MELATONIN IS A CIRCADIAN RHYTHM MARKER
Marrin, K., Drust, B., Gregson, W., Morris, C., Chester, N., & Atkinson, G. (2010). Positive relationship between endogenous melatonin and core temperature responses to exercise. Presentation 934 at the 2010 Annual Meeting of the American College of Sports Medicine, Baltimore, Maryland; June 2-5.
This study examined the relationship between exercise-related responses of salivary melatonin and core body temperature measured at different sites in the morning and afternoon. At 08:00 and 17:00 hours, males (N = 7) completed 30 minutes of cycling at 70% peak oxygen uptake followed by 30 minutes of recovery. Salivary melatonin levels were measured at baseline, 15 minutes into the exercise, immediately post-exercise, and following 30 minutes of recovery. Esophageal, rectal, intestinal, and skin temperatures were monitored during trials.
Melatonin was generally but not significantly higher at 08:00 than 17:00 hours whilst core body temperature was significantly lower during the morning trials compared to the afternoon. This difference was much smaller for esophageal temperature compared to intestinal temperature and rectal temperature. Melatonin, core body temperature, and skin temperature all increased with exercise but the standardized effects of exercise were smaller for melatonin than for core body and skin temperature. The within-subject correlations between esophageal temperature and melatonin were r = 0.65 and r = 0.67 in the morning and afternoon respectively. Correlations between core body temperature and melatonin were also positive for the other core temperature sites, irrespective of time of day. The correlation between skin temperature and melatonin was not significant in the morning and r = 0.65 in the afternoon.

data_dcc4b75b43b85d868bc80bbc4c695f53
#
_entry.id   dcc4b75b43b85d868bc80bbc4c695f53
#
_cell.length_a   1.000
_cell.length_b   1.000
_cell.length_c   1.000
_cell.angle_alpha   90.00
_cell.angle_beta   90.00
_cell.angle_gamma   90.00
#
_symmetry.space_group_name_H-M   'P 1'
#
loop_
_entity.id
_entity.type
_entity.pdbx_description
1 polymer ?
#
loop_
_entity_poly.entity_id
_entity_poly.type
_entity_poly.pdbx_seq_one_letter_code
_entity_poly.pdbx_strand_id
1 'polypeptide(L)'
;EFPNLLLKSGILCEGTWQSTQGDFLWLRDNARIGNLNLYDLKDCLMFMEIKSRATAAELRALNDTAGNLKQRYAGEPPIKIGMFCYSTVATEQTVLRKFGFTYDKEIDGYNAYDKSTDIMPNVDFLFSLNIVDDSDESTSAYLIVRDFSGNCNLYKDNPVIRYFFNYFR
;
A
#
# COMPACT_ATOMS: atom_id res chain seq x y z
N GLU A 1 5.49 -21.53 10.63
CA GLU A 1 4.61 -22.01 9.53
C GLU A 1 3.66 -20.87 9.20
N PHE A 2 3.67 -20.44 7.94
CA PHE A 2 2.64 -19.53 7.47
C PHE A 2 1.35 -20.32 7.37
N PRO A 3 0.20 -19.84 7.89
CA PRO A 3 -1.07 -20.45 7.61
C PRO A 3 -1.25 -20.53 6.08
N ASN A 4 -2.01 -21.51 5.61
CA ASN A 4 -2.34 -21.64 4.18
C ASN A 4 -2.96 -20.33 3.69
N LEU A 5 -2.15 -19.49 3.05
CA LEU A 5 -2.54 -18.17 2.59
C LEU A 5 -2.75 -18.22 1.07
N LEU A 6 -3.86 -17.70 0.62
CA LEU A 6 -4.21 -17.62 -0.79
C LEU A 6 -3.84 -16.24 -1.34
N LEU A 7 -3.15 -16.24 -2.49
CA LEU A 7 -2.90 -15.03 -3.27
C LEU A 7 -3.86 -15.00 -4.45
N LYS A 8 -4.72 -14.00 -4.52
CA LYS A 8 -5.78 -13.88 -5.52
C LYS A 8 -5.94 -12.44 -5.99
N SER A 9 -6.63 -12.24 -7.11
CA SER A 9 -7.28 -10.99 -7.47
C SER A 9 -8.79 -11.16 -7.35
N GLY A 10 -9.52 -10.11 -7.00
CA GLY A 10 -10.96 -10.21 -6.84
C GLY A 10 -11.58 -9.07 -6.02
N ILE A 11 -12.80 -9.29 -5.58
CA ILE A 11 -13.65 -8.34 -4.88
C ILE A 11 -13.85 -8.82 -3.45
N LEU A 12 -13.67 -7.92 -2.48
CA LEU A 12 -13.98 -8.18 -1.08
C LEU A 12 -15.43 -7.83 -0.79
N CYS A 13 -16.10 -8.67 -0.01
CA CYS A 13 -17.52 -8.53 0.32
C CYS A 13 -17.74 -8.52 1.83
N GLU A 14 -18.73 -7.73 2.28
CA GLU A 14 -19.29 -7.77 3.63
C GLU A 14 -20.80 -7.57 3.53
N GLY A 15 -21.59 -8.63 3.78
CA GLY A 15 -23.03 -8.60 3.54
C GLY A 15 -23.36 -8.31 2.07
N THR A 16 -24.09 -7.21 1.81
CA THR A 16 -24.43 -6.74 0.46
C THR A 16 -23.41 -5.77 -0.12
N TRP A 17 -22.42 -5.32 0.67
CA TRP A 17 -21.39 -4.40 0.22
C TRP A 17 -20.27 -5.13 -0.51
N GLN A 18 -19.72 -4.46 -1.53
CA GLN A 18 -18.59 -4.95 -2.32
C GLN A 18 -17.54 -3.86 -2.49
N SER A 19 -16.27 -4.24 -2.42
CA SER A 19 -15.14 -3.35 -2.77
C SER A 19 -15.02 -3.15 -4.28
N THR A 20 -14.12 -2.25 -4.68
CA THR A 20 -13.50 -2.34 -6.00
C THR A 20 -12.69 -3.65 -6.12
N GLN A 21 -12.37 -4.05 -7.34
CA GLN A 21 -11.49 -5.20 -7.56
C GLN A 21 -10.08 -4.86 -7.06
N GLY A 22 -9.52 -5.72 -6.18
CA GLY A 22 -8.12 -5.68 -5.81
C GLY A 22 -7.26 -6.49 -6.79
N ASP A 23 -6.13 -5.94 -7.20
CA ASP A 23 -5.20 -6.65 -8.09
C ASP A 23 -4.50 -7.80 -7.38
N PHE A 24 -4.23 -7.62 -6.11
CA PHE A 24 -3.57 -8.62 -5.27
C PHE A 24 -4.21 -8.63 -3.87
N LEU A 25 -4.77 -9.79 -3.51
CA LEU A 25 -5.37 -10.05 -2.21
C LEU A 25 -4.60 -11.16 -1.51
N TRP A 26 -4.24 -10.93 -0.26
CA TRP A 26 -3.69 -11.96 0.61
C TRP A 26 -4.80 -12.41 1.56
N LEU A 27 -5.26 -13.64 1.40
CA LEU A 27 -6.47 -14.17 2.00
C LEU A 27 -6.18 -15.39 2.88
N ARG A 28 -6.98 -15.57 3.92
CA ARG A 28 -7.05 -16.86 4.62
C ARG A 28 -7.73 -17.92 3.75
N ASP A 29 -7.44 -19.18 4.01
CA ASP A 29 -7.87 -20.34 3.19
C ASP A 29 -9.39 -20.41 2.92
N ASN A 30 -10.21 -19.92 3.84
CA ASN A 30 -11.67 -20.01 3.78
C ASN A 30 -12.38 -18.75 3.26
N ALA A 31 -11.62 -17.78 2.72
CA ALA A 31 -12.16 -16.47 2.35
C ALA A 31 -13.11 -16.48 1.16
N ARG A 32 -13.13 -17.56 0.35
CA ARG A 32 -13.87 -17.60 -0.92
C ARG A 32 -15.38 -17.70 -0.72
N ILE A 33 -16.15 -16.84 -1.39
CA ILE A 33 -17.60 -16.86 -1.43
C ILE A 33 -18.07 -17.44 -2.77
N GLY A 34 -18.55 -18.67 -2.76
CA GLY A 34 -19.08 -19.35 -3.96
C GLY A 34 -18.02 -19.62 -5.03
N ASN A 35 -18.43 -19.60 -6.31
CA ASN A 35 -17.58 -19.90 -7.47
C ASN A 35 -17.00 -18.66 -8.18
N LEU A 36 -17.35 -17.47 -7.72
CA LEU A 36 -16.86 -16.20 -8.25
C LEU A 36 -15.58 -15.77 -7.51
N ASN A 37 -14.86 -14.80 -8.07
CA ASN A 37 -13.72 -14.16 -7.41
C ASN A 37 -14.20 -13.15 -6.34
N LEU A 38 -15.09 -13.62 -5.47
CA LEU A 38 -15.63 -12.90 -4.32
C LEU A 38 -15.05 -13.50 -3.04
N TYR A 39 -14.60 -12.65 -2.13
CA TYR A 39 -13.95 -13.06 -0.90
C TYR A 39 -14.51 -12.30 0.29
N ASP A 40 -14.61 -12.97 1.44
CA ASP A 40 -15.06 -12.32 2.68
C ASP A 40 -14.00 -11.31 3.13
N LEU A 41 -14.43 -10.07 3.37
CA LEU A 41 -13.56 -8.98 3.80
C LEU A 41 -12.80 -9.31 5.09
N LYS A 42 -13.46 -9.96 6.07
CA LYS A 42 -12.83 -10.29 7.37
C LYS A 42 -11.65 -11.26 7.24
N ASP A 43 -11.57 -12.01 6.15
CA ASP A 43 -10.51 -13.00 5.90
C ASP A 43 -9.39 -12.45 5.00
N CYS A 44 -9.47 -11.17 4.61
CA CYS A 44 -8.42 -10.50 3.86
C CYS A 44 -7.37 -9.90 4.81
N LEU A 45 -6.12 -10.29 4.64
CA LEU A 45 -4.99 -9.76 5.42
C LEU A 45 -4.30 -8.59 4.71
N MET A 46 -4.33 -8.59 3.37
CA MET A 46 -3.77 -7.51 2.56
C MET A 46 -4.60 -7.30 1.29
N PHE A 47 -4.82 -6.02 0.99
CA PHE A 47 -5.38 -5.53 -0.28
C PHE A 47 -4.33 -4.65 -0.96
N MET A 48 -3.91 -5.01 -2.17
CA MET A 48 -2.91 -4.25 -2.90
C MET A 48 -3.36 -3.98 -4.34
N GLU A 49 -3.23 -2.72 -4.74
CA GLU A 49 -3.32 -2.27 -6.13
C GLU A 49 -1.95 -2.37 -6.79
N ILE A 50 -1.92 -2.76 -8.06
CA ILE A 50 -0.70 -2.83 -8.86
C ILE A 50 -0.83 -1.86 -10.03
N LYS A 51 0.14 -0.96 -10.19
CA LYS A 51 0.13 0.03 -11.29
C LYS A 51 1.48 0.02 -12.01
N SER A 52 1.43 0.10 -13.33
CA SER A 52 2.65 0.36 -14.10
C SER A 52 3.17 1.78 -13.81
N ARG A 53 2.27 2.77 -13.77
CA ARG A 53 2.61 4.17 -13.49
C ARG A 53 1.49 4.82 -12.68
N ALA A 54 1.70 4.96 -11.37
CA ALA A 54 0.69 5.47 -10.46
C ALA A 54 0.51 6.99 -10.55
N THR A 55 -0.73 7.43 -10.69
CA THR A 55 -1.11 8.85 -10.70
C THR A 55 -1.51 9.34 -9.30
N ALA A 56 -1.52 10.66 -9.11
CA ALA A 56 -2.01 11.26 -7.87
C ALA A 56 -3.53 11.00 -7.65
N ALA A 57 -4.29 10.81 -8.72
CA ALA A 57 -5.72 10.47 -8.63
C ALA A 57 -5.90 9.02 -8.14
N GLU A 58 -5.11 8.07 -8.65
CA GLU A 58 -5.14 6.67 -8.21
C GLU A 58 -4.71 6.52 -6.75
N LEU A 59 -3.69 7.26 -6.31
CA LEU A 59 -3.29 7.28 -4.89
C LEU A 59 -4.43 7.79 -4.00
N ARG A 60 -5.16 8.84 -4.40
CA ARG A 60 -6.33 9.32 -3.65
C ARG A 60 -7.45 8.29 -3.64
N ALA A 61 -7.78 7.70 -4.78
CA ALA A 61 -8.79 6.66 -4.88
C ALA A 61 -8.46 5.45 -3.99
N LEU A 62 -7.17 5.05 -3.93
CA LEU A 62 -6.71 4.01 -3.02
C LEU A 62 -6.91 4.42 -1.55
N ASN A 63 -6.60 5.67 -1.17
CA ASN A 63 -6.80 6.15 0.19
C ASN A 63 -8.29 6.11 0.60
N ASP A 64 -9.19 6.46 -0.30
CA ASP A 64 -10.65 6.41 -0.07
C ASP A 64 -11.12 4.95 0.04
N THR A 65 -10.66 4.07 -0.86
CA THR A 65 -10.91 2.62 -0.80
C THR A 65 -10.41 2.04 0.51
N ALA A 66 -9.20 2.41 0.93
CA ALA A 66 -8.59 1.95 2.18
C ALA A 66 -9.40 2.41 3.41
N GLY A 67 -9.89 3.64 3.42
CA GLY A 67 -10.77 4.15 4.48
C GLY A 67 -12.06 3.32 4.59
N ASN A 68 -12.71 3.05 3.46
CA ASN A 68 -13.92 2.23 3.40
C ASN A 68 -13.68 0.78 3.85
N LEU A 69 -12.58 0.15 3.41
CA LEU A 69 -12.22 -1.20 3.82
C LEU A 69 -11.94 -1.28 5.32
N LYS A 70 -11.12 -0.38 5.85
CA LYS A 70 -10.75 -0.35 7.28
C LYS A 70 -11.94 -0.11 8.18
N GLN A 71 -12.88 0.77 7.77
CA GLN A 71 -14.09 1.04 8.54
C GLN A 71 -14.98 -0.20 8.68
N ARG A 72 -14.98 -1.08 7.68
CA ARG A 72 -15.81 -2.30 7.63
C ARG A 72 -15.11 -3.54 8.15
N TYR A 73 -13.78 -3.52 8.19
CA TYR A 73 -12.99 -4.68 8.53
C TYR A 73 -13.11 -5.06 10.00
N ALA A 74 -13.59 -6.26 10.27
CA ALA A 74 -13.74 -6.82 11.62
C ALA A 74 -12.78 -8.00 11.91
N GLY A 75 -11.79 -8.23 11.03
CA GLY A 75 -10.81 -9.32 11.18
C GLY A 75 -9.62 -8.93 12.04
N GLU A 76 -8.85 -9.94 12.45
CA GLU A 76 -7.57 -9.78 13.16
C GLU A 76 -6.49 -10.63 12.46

Implication. Circadian rhythms in endogenous melatonin and core temperature are inversely related at rest. Exercise mediates a parallel acute increase in both variables. Exercise effects are relatively more pronounced on core body temperature than on melatonin, suggesting that melatonin is a more stable marker of circadian timing.
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